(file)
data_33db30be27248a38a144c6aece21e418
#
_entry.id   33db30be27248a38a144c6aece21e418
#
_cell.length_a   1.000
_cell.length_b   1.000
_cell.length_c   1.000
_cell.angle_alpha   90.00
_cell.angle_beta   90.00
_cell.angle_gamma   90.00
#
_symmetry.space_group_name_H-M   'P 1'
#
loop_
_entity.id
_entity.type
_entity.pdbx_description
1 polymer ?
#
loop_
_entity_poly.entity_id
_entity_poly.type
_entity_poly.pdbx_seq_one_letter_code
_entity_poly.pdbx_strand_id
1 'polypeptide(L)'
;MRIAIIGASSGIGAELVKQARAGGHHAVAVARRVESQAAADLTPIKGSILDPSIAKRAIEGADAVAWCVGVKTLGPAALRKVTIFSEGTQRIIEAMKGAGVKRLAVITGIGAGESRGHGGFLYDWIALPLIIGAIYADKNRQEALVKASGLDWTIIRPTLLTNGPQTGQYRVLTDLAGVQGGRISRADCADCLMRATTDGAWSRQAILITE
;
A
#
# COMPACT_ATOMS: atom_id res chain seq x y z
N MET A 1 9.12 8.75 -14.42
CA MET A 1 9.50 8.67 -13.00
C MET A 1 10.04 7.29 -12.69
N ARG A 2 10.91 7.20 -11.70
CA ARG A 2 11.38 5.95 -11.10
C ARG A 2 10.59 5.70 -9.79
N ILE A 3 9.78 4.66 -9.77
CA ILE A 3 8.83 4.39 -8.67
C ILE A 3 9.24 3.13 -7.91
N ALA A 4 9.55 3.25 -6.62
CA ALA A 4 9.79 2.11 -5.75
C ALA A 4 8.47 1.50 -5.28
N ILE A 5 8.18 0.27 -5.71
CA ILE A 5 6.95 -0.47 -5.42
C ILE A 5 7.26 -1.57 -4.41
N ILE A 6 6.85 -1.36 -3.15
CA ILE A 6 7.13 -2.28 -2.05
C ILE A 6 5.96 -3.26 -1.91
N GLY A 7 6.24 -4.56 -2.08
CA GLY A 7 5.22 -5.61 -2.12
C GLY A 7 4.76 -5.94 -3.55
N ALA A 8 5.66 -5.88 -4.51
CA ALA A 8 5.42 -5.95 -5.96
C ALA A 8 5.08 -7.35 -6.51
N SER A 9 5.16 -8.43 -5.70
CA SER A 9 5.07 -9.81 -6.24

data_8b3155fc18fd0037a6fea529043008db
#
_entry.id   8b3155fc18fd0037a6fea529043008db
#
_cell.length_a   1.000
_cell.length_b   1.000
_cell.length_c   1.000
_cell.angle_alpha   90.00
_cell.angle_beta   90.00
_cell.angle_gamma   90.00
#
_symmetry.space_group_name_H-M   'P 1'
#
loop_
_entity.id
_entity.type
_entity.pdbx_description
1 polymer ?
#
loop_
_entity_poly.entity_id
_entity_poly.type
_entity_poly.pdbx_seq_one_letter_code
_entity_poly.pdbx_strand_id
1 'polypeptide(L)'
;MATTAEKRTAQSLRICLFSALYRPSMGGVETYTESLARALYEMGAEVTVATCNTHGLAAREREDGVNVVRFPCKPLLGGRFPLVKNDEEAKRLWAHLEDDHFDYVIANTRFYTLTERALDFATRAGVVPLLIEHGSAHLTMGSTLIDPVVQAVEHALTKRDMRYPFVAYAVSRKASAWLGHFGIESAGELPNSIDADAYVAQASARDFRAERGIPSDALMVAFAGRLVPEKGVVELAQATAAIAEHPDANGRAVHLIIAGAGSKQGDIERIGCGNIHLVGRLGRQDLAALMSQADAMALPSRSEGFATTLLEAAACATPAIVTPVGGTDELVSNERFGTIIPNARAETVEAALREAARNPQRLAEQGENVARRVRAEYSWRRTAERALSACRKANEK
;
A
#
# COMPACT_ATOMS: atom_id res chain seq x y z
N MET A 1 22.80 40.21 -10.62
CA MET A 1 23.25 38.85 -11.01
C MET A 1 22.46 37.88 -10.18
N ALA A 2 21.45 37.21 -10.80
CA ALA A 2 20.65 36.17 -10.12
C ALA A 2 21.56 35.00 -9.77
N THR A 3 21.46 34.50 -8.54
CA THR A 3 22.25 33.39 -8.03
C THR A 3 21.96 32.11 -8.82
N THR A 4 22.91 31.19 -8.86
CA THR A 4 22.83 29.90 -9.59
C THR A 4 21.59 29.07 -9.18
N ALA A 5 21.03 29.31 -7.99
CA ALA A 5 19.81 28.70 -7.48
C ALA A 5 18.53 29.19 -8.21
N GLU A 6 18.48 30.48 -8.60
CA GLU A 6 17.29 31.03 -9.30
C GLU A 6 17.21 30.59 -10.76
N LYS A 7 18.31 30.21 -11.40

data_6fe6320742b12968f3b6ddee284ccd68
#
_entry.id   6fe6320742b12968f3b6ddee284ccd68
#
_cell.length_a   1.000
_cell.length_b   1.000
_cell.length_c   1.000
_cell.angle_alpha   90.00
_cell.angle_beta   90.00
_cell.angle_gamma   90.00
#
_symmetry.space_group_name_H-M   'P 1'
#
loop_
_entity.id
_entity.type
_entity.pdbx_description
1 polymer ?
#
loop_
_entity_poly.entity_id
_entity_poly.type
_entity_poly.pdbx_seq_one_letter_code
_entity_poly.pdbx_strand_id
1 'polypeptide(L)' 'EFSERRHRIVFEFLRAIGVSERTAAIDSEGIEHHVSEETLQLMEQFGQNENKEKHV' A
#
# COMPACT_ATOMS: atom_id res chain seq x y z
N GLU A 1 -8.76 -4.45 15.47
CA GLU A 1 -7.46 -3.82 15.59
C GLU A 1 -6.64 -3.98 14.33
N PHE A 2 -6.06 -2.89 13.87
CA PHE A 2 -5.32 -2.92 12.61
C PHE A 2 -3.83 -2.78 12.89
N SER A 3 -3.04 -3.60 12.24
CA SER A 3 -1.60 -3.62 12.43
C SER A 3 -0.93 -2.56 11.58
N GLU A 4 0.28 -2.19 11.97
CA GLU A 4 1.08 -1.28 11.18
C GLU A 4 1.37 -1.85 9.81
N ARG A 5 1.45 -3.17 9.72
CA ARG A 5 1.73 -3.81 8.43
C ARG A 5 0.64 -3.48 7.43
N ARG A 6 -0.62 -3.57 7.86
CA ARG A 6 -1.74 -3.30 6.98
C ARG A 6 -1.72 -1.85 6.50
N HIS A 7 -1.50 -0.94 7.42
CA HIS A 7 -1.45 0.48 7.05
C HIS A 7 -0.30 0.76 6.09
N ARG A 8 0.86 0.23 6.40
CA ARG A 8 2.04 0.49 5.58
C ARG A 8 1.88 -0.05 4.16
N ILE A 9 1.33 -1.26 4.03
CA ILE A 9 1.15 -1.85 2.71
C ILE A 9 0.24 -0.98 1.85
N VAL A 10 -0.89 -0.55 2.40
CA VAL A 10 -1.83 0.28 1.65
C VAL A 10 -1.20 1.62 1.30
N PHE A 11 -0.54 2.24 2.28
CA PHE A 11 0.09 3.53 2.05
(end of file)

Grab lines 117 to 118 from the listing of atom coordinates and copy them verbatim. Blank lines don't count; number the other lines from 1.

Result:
_symmetry.space_group_name_H-M   'P 1'
#